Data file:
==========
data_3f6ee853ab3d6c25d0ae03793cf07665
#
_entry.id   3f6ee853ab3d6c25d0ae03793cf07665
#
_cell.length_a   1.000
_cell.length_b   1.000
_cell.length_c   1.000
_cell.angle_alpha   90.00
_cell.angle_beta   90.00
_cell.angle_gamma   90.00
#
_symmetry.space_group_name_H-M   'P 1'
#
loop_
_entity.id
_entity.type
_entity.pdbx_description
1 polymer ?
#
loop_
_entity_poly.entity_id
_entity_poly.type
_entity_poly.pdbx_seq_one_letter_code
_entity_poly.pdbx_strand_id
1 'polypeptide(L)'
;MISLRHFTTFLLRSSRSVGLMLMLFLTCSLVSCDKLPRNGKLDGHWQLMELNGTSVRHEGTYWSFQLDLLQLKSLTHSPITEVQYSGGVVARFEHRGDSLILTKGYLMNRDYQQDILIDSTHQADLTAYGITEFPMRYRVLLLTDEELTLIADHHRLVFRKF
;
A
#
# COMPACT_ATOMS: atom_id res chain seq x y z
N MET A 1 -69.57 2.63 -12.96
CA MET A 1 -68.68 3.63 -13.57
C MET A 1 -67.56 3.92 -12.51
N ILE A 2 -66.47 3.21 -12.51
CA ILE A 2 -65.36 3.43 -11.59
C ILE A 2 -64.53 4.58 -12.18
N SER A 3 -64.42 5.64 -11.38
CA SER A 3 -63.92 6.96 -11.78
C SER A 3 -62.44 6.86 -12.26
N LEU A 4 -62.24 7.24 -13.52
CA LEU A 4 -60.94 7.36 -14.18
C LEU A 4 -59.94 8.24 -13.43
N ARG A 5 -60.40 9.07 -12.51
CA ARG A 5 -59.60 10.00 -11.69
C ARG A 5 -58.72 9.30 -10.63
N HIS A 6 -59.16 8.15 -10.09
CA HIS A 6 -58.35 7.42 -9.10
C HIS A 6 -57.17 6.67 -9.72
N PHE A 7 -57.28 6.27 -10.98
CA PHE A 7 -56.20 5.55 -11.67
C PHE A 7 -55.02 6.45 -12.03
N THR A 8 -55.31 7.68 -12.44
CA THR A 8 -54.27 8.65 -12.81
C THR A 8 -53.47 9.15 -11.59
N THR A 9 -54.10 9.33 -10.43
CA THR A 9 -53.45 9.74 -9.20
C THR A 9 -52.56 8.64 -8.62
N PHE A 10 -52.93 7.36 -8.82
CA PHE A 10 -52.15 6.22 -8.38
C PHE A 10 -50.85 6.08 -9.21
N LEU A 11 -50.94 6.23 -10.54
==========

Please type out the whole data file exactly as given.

data_3f6ee853ab3d6c25d0ae03793cf07665
#
_entry.id   3f6ee853ab3d6c25d0ae03793cf07665
#
_cell.length_a   1.000
_cell.length_b   1.000
_cell.length_c   1.000
_cell.angle_alpha   90.00
_cell.angle_beta   90.00
_cell.angle_gamma   90.00
#
_symmetry.space_group_name_H-M   'P 1'
#
loop_
_entity.id
_entity.type
_entity.pdbx_description
1 polymer ?
#
loop_
_entity_poly.entity_id
_entity_poly.type
_entity_poly.pdbx_seq_one_letter_code
_entity_poly.pdbx_strand_id
1 'polypeptide(L)'
;MISLRHFTTFLLRSSRSVGLMLMLFLTCSLVSCDKLPRNGKLDGHWQLMELNGTSVRHEGTYWSFQLDLLQLKSLTHSPITEVQYSGGVVARFEHRGDSLILTKGYLMNRDYQQDILIDSTHQADLTAYGITEFPMRYRVLLLTDEELTLIADHHRLVFRKF
;
A
#
# COMPACT_ATOMS: atom_id res chain seq x y z
N MET A 1 -69.57 2.63 -12.96
CA MET A 1 -68.68 3.63 -13.57
C MET A 1 -67.56 3.92 -12.51
N ILE A 2 -66.47 3.21 -12.51
CA ILE A 2 -65.36 3.43 -11.59
C ILE A 2 -64.53 4.58 -12.18
N SER A 3 -64.42 5.64 -11.38
CA SER A 3 -63.92 6.96 -11.78
C SER A 3 -62.44 6.86 -12.26
N LEU A 4 -62.24 7.24 -13.52
CA LEU A 4 -60.94 7.36 -14.18
C LEU A 4 -59.94 8.24 -13.43
N ARG A 5 -60.40 9.07 -12.51
CA ARG A 5 -59.60 10.00 -11.69
C ARG A 5 -58.72 9.30 -10.63
N HIS A 6 -59.16 8.15 -10.09
CA HIS A 6 -58.35 7.42 -9.10
C HIS A 6 -57.17 6.67 -9.72
N PHE A 7 -57.28 6.27 -10.98
CA PHE A 7 -56.20 5.55 -11.67
C PHE A 7 -55.02 6.45 -12.03
N THR A 8 -55.31 7.68 -12.44
CA THR A 8 -54.27 8.65 -12.81
C THR A 8 -53.47 9.15 -11.59
N THR A 9 -54.10 9.33 -10.43
CA THR A 9 -53.45 9.74 -9.20
C THR A 9 -52.56 8.64 -8.62
N PHE A 10 -52.93 7.36 -8.82
CA PHE A 10 -52.15 6.22 -8.38
C PHE A 10 -50.85 6.08 -9.21
N LEU A 11 -50.94 6.23 -10.54